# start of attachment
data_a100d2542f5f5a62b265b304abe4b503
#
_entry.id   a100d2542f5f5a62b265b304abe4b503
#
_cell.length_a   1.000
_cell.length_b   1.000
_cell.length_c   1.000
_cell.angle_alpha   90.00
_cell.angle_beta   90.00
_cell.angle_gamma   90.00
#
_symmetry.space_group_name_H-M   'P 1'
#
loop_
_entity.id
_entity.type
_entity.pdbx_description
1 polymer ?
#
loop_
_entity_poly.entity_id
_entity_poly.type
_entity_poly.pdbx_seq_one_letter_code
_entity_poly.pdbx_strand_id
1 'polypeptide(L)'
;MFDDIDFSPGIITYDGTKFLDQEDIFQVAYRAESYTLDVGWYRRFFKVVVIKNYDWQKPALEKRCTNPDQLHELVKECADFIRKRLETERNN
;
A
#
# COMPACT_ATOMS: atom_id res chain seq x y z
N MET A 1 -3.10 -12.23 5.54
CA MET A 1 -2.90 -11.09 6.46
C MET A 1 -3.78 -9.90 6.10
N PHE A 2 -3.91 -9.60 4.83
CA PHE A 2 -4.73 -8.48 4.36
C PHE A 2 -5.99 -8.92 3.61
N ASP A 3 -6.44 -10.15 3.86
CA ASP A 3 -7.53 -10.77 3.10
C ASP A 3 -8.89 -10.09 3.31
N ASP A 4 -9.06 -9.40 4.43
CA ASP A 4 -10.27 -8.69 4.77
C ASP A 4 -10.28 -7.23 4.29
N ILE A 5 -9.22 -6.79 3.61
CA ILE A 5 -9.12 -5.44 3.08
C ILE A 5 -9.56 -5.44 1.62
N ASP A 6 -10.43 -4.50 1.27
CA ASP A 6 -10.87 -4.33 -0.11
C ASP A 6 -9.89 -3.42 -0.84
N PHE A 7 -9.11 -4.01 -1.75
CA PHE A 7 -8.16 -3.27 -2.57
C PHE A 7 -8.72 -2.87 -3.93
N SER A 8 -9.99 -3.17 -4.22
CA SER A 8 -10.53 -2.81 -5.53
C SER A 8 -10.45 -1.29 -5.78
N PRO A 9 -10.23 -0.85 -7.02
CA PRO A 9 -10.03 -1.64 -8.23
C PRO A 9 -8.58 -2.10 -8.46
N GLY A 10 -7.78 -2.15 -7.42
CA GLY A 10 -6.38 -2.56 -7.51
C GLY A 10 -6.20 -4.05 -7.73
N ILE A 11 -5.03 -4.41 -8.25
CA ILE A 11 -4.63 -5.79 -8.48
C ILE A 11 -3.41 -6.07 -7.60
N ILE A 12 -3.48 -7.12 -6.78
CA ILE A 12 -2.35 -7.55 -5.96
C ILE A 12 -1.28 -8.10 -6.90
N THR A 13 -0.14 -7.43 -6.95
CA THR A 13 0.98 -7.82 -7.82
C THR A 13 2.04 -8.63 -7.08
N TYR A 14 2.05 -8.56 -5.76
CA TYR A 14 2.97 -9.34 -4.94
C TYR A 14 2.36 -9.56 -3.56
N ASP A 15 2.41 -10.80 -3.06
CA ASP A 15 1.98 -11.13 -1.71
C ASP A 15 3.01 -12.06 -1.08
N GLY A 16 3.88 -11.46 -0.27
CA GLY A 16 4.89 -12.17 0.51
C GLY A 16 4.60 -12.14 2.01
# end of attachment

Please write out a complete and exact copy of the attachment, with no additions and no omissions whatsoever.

data_a100d2542f5f5a62b265b304abe4b503
#
_entry.id   a100d2542f5f5a62b265b304abe4b503
#
_cell.length_a   1.000
_cell.length_b   1.000
_cell.length_c   1.000
_cell.angle_alpha   90.00
_cell.angle_beta   90.00
_cell.angle_gamma   90.00
#
_symmetry.space_group_name_H-M   'P 1'
#
loop_
_entity.id
_entity.type
_entity.pdbx_description
1 polymer ?
#
loop_
_entity_poly.entity_id
_entity_poly.type
_entity_poly.pdbx_seq_one_letter_code
_entity_poly.pdbx_strand_id
1 'polypeptide(L)'
;MFDDIDFSPGIITYDGTKFLDQEDIFQVAYRAESYTLDVGWYRRFFKVVVIKNYDWQKPALEKRCTNPDQLHELVKECADFIRKRLETERNN
;
A
#
# COMPACT_ATOMS: atom_id res chain seq x y z
N MET A 1 -3.10 -12.23 5.54
CA MET A 1 -2.90 -11.09 6.46
C MET A 1 -3.78 -9.90 6.10
N PHE A 2 -3.91 -9.60 4.83
CA PHE A 2 -4.73 -8.48 4.36
C PHE A 2 -5.99 -8.92 3.61
N ASP A 3 -6.44 -10.15 3.86
CA ASP A 3 -7.53 -10.77 3.10
C ASP A 3 -8.89 -10.09 3.31
N ASP A 4 -9.06 -9.40 4.43
CA ASP A 4 -10.27 -8.69 4.77
C ASP A 4 -10.28 -7.23 4.29
N ILE A 5 -9.22 -6.79 3.61
CA ILE A 5 -9.12 -5.44 3.08
C ILE A 5 -9.56 -5.44 1.62
N ASP A 6 -10.43 -4.50 1.27
CA ASP A 6 -10.87 -4.33 -0.11
C ASP A 6 -9.89 -3.42 -0.84
N PHE A 7 -9.11 -4.01 -1.75
CA PHE A 7 -8.16 -3.27 -2.57
C PHE A 7 -8.72 -2.87 -3.93
N SER A 8 -9.99 -3.17 -4.22
CA SER A 8 -10.53 -2.81 -5.53
C SER A 8 -10.45 -1.29 -5.78
N PRO A 9 -10.23 -0.85 -7.02
CA PRO A 9 -10.03 -1.64 -8.23
C PRO A 9 -8.58 -2.10 -8.46
N GLY A 10 -7.78 -2.15 -7.42
CA GLY A 10 -6.38 -2.56 -7.51
C GLY A 10 -6.20 -4.05 -7.73
N ILE A 11 -5.03 -4.41 -8.25
CA ILE A 11 -4.63 -5.79 -8.48
C ILE A 11 -3.41 -6.07 -7.60
N ILE A 12 -3.48 -7.12 -6.78
CA ILE A 12 -2.35 -7.55 -5.96
C ILE A 12 -1.28 -8.10 -6.90
N THR A 13 -0.14 -7.43 -6.95
CA THR A 13 0.98 -7.82 -7.82
C THR A 13 2.04 -8.63 -7.08
N TYR A 14 2.05 -8.56 -5.76
CA TYR A 14 2.97 -9.34 -4.94
C TYR A 14 2.36 -9.56 -3.56
N ASP A 15 2.41 -10.80 -3.06
CA ASP A 15 1.98 -11.13 -1.71
C ASP A 15 3.01 -12.06 -1.08
N GLY A 16 3.88 -11.46 -0.27
CA GLY A 16 4.89 -12.17 0.51
C GLY A 16 4.60 -12.14 2.01